Band singers were a fixture in the era of Big Bands. And one Big Band that we feel we must cite in our ramblings about the Big Band Era is that of Vincent Lopez.

He along with Paul Whiteman, can be considered a leader in the Big Band explosion of the 1930s. Lopez and his Orchestra made their mark on radio in the early 20s and he began each broadcast with his catch phrase “Lopez Speaking.”

He and his orchestra can be seen in Paramount’s 1932 feature, The Big Broadcast. It’s difficult to stress how important Lopez was. At one time or another members of his band included Glenn Miller, Artie Shaw, Tommy and Jimmy Dorsey, and Xavier Cugat. Lopez’ flamboyant piano style was the forerunner of Eddy Duchin and Liberace.

And, of course, there were girl singers. One of whom went onto Hollywood super stardom.

Most people don’t remember that some of the biggest female stars of the Golden Era started out as girl singers. Alice Faye sang with Rudy Vallee and his Orchestra on his very successful radio program before the movies catapulted her to stardom. And Dorothy Lamour (before she was Dorothy Lamour) sang with Herbie Kay and his orchestra –and even married Kay.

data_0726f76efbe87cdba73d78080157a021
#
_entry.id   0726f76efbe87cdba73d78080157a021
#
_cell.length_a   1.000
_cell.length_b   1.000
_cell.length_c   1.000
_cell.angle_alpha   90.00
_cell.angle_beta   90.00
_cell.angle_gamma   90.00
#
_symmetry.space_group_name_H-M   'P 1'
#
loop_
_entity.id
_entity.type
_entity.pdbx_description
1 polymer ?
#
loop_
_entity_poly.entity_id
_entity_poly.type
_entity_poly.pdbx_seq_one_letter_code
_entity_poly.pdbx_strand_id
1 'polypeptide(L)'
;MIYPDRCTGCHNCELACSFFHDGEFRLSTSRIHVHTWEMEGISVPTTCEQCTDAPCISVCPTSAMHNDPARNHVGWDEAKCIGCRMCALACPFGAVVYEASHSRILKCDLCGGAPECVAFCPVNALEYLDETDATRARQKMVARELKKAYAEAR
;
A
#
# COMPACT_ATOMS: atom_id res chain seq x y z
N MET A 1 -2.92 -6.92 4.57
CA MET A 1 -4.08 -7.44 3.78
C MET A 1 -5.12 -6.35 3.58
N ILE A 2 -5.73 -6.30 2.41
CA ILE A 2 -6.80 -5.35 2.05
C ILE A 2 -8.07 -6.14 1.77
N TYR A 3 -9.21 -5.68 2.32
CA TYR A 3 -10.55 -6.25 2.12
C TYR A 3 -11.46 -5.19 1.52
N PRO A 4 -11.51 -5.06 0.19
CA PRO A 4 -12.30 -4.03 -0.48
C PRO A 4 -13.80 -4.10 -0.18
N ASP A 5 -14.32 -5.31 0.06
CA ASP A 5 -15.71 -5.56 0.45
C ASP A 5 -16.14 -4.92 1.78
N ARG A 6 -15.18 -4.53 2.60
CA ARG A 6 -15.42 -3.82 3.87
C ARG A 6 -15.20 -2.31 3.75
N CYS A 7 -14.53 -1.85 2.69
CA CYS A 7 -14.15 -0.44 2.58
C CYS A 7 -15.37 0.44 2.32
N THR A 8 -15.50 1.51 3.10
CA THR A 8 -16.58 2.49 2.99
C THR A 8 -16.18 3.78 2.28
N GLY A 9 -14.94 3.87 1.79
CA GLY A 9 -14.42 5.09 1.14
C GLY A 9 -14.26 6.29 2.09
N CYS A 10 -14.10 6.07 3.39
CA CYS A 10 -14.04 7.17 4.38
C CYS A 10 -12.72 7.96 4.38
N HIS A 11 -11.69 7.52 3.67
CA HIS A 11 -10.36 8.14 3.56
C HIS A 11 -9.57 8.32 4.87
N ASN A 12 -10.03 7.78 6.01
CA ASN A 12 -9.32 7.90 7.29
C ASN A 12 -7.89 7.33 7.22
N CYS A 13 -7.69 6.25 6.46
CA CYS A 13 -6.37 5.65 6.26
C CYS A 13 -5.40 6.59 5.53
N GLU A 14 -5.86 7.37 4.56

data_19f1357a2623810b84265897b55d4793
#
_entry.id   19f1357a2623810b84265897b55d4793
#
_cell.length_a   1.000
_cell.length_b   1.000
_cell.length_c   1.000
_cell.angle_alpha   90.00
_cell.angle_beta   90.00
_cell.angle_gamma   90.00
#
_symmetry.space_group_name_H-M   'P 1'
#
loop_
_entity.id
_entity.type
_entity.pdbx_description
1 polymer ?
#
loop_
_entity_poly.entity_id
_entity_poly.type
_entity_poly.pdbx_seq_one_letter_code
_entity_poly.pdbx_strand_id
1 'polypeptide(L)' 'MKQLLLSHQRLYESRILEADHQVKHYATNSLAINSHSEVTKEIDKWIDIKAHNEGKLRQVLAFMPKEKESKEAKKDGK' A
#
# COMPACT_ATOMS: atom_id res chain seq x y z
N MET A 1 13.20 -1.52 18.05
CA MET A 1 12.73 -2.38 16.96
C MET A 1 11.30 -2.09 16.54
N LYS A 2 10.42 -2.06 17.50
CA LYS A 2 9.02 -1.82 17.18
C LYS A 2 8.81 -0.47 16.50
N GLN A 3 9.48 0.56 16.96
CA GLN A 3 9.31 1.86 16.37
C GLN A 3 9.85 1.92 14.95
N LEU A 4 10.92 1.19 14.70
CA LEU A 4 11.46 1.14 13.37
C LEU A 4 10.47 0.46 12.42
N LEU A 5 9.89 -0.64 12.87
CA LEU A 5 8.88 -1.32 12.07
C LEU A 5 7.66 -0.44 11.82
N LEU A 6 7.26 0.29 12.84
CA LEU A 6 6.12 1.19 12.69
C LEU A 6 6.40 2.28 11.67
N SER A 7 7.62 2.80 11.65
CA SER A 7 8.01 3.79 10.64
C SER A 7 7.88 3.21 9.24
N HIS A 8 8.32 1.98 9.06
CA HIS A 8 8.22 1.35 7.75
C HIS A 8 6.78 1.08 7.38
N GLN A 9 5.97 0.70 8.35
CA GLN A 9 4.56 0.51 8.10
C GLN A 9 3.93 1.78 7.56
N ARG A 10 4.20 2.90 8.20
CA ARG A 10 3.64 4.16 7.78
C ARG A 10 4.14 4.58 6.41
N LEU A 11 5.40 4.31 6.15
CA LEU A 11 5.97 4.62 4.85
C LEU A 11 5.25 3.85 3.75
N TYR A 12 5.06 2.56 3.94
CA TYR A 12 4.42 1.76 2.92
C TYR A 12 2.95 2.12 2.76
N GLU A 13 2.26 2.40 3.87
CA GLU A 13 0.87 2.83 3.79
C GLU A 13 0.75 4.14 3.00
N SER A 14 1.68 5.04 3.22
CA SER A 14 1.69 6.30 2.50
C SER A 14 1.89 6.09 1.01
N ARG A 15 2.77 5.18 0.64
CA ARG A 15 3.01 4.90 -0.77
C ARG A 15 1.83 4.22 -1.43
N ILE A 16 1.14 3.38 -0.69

Many singers made the transition to films. Peggy Lee, Lena Horne, Perry Como, Rosemary Clooney, Harriet Hilliard and others, made films but found their greater success in other fields, such as nightclubs, recording, or radio or television.

Vincent Lopez’ girl singers went on to varying degrees of success. Marion Hutton left Lopez and became the female vocalist with The Glenn Miller Orchestra. She made a few films, and is almost forgotten today.

However, her sister Betty Hutton, who sang with the Lopez Orchestra after Marion departed, went to Broadway then Hollywood and had one of the most spectacular careers of the 1940s. She was a top star for a decade before it all came crashing down.

 

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